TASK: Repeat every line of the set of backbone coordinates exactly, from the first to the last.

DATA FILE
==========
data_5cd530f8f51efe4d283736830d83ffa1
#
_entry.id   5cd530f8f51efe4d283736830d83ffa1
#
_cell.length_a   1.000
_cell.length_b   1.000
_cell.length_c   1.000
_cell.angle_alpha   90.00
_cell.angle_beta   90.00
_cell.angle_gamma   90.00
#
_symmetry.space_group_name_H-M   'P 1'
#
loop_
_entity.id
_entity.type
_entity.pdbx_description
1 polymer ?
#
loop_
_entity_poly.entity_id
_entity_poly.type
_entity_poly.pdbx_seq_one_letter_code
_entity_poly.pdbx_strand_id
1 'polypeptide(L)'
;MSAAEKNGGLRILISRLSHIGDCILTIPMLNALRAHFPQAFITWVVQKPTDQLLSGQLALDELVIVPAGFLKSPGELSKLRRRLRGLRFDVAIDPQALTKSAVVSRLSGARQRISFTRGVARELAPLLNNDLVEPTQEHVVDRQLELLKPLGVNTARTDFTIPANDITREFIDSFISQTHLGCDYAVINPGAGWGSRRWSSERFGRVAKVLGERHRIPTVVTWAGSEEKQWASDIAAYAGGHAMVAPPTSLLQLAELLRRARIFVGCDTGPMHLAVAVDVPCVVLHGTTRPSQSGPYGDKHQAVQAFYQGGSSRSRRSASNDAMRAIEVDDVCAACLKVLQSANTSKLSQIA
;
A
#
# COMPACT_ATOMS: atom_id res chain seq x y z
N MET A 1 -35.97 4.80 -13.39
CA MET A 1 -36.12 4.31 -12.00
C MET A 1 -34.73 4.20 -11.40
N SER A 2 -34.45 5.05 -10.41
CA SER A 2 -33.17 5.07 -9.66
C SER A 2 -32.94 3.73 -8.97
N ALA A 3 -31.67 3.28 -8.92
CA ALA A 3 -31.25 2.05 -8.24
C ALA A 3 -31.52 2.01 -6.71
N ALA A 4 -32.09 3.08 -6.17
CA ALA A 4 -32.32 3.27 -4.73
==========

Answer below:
data_5cd530f8f51efe4d283736830d83ffa1
#
_entry.id   5cd530f8f51efe4d283736830d83ffa1
#
_cell.length_a   1.000
_cell.length_b   1.000
_cell.length_c   1.000
_cell.angle_alpha   90.00
_cell.angle_beta   90.00
_cell.angle_gamma   90.00
#
_symmetry.space_group_name_H-M   'P 1'
#
loop_
_entity.id
_entity.type
_entity.pdbx_description
1 polymer ?
#
loop_
_entity_poly.entity_id
_entity_poly.type
_entity_poly.pdbx_seq_one_letter_code
_entity_poly.pdbx_strand_id
1 'polypeptide(L)'
;MSAAEKNGGLRILISRLSHIGDCILTIPMLNALRAHFPQAFITWVVQKPTDQLLSGQLALDELVIVPAGFLKSPGELSKLRRRLRGLRFDVAIDPQALTKSAVVSRLSGARQRISFTRGVARELAPLLNNDLVEPTQEHVVDRQLELLKPLGVNTARTDFTIPANDITREFIDSFISQTHLGCDYAVINPGAGWGSRRWSSERFGRVAKVLGERHRIPTVVTWAGSEEKQWASDIAAYAGGHAMVAPPTSLLQLAELLRRARIFVGCDTGPMHLAVAVDVPCVVLHGTTRPSQSGPYGDKHQAVQAFYQGGSSRSRRSASNDAMRAIEVDDVCAACLKVLQSANTSKLSQIA
;
A
#
# COMPACT_ATOMS: atom_id res chain seq x y z
N MET A 1 -35.97 4.80 -13.39
CA MET A 1 -36.12 4.31 -12.00
C MET A 1 -34.73 4.20 -11.40
N SER A 2 -34.45 5.05 -10.41
CA SER A 2 -33.17 5.07 -9.66
C SER A 2 -32.94 3.73 -8.97
N ALA A 3 -31.67 3.28 -8.92
CA ALA A 3 -31.25 2.05 -8.24
C ALA A 3 -31.52 2.01 -6.71
N ALA A 4 -32.09 3.08 -6.17
CA ALA A 4 -32.32 3.27 -4.73